And adding his considerable experience to the debate is Gloucester veterinary surgeon, Roger Blowey who, in a letter to the Vet. Record (July 14th) queried the difference between past policies and present, and more importantly their results.

Mr. Blowey outlined the remit of the ISG and quoted from its most recent report:
"First, while badgers are clearly a source of cattle Tb, careful evaluation of our own and others' data indicates that badger culling can make no meaningful contribution to cattle Tb control in Britain. Indeed, some policies under consideration are likely to make matters worse rather than better".

With the ISG's initial conclusion we would agree, and with the latter comment, especially if John Bourne's observations encompass the RBCT's 'policy' of badger dispersal. with that we would wholeheartedly agree.
With the middle bit, we do not.

Mr. Blowey continues to quote the ISG report;
"Second, weaknesses in the cattle testing regimes mean that cattle themselves contribute significantly to the persistence and spread of disease in all areas where Tb occurs, and in some areas of Britain are likely to be the main source of infection. Scientific findings indicate that the rising incidence of disease can be reversed and geopgraphical spread contained, by rigid application of cattle-based measures alone".

Now those are strong words from a 'scientist', and from one who has obviously not read or understood the excellent spoligotype work or even the previous carnage wreaked on cattle nailed firmly to the floor by his predecessors; one William Tait and in the Republic of Ireland, the Downie era. Both of these government veterinary officials were equally certain that they too could "reverse rising incidence of TB", and "prevent geographical spread", and they killed a lot of cattle in their single minded pursuit. Both spectacularly failed. But how piling more dead cattle higher and faster, can mitigate the transmission of m.bovis from even Bourne's, now acknowledged, source of the disease in badgers, Professor Bourne does not explain; he merely throws a safety net to a gullible government.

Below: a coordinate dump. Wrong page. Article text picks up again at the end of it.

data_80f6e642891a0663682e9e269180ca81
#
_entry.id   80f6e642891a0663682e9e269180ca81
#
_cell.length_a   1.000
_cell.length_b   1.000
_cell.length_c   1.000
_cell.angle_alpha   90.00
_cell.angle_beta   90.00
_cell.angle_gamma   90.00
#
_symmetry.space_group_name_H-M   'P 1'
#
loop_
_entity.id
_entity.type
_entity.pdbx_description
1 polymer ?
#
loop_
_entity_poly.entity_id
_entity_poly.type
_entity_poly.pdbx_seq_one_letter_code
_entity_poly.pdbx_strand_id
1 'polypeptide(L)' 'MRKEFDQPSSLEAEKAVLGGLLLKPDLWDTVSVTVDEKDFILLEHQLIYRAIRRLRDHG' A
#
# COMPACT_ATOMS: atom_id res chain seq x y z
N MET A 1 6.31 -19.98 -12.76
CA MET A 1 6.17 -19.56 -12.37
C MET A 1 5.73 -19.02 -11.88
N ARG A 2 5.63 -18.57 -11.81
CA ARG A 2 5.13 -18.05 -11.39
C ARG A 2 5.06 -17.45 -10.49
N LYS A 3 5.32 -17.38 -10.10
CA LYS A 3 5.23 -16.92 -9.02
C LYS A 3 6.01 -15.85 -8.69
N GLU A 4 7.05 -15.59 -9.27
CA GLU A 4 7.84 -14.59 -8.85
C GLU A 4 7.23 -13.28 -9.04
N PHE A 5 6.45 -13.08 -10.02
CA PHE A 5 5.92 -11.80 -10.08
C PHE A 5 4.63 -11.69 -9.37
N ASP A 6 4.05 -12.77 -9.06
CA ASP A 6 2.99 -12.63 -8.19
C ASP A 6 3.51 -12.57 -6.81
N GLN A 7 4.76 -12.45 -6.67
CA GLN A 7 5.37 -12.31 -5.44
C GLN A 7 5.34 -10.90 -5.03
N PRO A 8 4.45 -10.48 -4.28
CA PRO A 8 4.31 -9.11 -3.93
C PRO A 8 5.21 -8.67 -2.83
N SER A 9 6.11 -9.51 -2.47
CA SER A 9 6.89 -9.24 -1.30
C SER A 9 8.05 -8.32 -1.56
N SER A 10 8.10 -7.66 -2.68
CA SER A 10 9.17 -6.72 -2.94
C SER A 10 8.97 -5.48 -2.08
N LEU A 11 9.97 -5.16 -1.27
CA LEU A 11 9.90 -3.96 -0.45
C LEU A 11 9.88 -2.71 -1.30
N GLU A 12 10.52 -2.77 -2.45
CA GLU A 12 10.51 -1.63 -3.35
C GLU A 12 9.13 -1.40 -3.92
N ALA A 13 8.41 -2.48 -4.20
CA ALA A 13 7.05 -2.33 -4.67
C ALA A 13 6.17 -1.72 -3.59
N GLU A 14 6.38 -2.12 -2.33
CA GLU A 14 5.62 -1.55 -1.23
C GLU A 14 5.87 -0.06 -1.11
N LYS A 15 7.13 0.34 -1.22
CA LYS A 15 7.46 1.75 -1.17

After listing the Tb eradication strategy in GB from 1900 -1970, Mr. Blowey brings us up to the present day thus:
1975 - Strategic control of infected badger communities. Gassing of setts began, that is elimination of whole setts, thus avoiding the 'peturbation' effect.
1980 - Almost four fold drop in confirmed outbreaks down to about 60 herds nationwide, mainly in the south west.
1981 - Gassing stopped due to concerns about the use of cyanide and badger welfare.
1984 - Reactors still down at 400 hundred cattle slaughtered per year.
1985 - Dunnet committee on TB reports (para 56) "We believe that it is not necessary, and indeed would be a waste of resources, to seek further confirmation for the transmission of tuberculosis from badgers to cattle" - but badger culling was reduced.
1986 - Intensive and prolonged cage trapping was stopped as considered too expensive. Number of confirmed outbreaks now increased to 84. Minimal trapping policy started, restricted to within farm boundaries, but cattle tb is increasing.
(The land available for trapping was reduced from 7 km down to 1km and limited to the farm concerned, within its boundaries and preferably on land grazed by the reactor - ed)
1990s - Badger control shown to effective in reducing the incidence of TB (Clifton-Hadley and others, 1995 [ Thornbury, Hartland, Steeple Leez, East Offally etc.- ed])
1997 - All badger trapping stopped during ISG trial: from then on Tb increases dramatically.
2005 - Massive increase in TB reactor cattle culled. from 400 a year in 1980s to 30,000 in 2005.
2006 - Triplet badger cull trial finishes. interim report by Defra states that the sucess in removal of badgers was only 20 - 60 percent. TB culls reduced to 23,000.
2007 - Published papers confirm that the ISG trial only culled between 32 per cent to a maximum of 77 per cent of badgers in the control areas. (Smith and Cheeseman 2007)